Learn the different ways small businesses use the 1099-MISC.

The Most Common Uses of Form 1099-MISC for Small Businesses

Posted July 14, 2014 by Robert W. Ditmer in Keeping Compliant
This guide will walk you through the most common uses of Form 1099-MISC.

In addition to issuing Form W-2 to each employee at the end of the year, every business also has the obligation to issue Form 1099-MISC to certain individuals or businesses. There are over 15 boxes on Form 1099-MISC, but only a few of them are commonly used by small businesses, and this article will summarize just those commonly used boxes.

We've also talked more about the Form 1099-MISC here.

What Payments Should Be Reported on Form 1099-MISC?

Form 1099-MISC is primarily used to report to the IRS payments that have been in the course of business during the previous calendar year to individuals or businesses that are not employees. According to the Instructions for Form 1099-MISC, certain payments should not be reported on Form 1099-MISC:

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  • Payments to employees. (Payments to employee should be reported on Form W-2)
  • Most payments to corporations. The exceptions to this rule are listed on page 2 of the Instructions.
  • Payments for merchandise, telegrams, telephone, freight, storage, and similar items.
  • Payments that should be reported on other versions of Form 1099.

So what are the most common boxes in which payments are reported?

Box 7: Nonemployee Compensation

This is the box in which the vast majority of payments are reported. The general rule of thumb is that payments that are reported in this box are subject to the self-employment tax. That is why most payments to sole proprietors, partnerships, and limited liability companies are reported in this box, because individuals, partners, and members of an LLC are subject to the self-employment tax.

In order to be reported as nonemployee compensation in Box 7, the instructions state that the following four conditions must be met:

  • You made the payment to someone who is not your employee;
  • You made the payment for services in the course of your trade or business (including government agencies and nonprofit organizations);
  • You made the payment to an individual, partnership, estate, or, in some cases, a corporation; and
  • You made payments to the payee of at least $600 during the year.

To assist employers to decide what payments have to be reported in Box 7, page 7 of the instructions provides almost a full page of examples.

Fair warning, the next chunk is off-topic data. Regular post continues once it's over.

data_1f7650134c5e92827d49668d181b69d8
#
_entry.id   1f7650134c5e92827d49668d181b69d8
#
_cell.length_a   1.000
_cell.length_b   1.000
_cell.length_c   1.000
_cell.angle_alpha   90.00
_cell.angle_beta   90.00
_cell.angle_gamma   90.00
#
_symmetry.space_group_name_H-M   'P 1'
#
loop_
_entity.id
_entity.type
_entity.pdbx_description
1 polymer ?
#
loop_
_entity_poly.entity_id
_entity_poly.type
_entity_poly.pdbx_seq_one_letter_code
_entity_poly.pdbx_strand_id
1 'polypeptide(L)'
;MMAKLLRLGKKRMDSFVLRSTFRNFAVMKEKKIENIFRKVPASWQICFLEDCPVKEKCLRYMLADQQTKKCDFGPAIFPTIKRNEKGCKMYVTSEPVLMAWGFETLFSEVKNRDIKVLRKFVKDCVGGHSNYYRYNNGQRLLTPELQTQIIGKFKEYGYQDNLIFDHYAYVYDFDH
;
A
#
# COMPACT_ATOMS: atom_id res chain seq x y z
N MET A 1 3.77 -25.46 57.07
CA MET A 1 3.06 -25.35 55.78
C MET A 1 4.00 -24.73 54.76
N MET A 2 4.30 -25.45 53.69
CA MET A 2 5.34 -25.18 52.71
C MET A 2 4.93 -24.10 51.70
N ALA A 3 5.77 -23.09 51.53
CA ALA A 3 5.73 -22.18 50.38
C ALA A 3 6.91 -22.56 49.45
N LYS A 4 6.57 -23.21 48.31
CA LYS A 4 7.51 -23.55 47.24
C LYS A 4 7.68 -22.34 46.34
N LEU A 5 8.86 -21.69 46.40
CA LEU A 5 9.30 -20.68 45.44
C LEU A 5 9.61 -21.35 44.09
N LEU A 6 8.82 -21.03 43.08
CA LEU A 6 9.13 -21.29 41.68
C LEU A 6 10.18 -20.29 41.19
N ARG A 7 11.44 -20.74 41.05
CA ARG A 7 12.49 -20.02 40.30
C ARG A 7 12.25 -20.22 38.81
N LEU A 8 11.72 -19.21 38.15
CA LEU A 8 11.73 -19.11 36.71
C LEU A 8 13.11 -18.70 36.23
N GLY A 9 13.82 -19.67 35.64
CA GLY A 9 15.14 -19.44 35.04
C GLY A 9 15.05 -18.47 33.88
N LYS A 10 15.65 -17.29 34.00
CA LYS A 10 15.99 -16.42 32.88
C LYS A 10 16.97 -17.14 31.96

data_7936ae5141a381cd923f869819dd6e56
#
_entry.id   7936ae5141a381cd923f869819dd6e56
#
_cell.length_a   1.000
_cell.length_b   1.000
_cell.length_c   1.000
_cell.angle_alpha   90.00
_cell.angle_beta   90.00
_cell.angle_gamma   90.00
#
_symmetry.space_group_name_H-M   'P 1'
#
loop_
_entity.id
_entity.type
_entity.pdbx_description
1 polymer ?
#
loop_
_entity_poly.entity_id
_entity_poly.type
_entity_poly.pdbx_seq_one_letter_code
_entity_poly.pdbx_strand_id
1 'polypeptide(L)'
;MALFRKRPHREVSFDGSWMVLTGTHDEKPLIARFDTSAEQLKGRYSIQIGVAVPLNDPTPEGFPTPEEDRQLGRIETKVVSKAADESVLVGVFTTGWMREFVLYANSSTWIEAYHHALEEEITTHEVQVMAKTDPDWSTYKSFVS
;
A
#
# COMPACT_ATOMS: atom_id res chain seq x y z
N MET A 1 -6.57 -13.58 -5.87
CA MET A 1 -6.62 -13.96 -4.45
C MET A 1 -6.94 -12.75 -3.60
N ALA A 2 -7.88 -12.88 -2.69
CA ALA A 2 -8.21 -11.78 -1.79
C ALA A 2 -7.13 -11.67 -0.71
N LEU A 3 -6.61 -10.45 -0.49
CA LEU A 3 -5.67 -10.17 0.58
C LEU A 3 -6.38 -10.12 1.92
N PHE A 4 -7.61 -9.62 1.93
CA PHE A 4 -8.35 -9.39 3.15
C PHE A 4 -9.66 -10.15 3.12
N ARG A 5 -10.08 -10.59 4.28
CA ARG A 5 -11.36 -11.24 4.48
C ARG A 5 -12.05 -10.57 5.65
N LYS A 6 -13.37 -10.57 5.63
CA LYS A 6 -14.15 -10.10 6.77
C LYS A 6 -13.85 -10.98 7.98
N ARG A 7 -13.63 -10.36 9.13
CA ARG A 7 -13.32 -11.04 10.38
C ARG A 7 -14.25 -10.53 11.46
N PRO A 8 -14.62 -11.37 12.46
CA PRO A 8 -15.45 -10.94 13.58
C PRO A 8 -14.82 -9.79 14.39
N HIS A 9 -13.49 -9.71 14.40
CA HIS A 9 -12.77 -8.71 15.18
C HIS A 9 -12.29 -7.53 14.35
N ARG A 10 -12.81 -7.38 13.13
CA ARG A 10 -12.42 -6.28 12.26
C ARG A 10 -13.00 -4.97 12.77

Box 1: Rents

Amounts of $600 or more that are paid to rent space for a business are reported in Box 1. However, there is one notable exception. If a business makes its rental payments to a real estate agent instead of directly to a landlord, the payments should not be reported on Form 1099-MISC. It is the obligation of the real estate agent to report the payments that it makes to the landlord.

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Box 3: Other Income

Payments of $600 or more that are made to nonemployees that are not for services performed are reported in Box 3. The IRS states that this box should be used if the other income “is not reportable in one of the other boxes on the form.” Two of the most common uses of this box are to report prizes and awards that are not for services performed, and payments made to the beneficiary or estate of a deceased employee that are paid after the employee's death. (The latter will be the subject of a later article.)

Box 9: Direct Sales

Box 9 is unusual because no amounts are reported in the box. It only contains a check box. If a business sells consumer products to an individual that the individual will then resell to someone else other than in a permanent retail establishment, and the total sales are more than $5,000, then the business should issue a Form 1099-MISC with Box 9 checked.

The above is just an overview of the most common uses of Form 1099-MISC. Before completing this form each year, it is important to review the detailed Instructions for Form 1099-MISC.

This material has been prepared for informational purposes only, and is not intended to provide, and should not be relied on for, legal or tax advice. If you have any legal or tax questions regarding this content or related issues, then you should consult with your professional legal or tax advisor.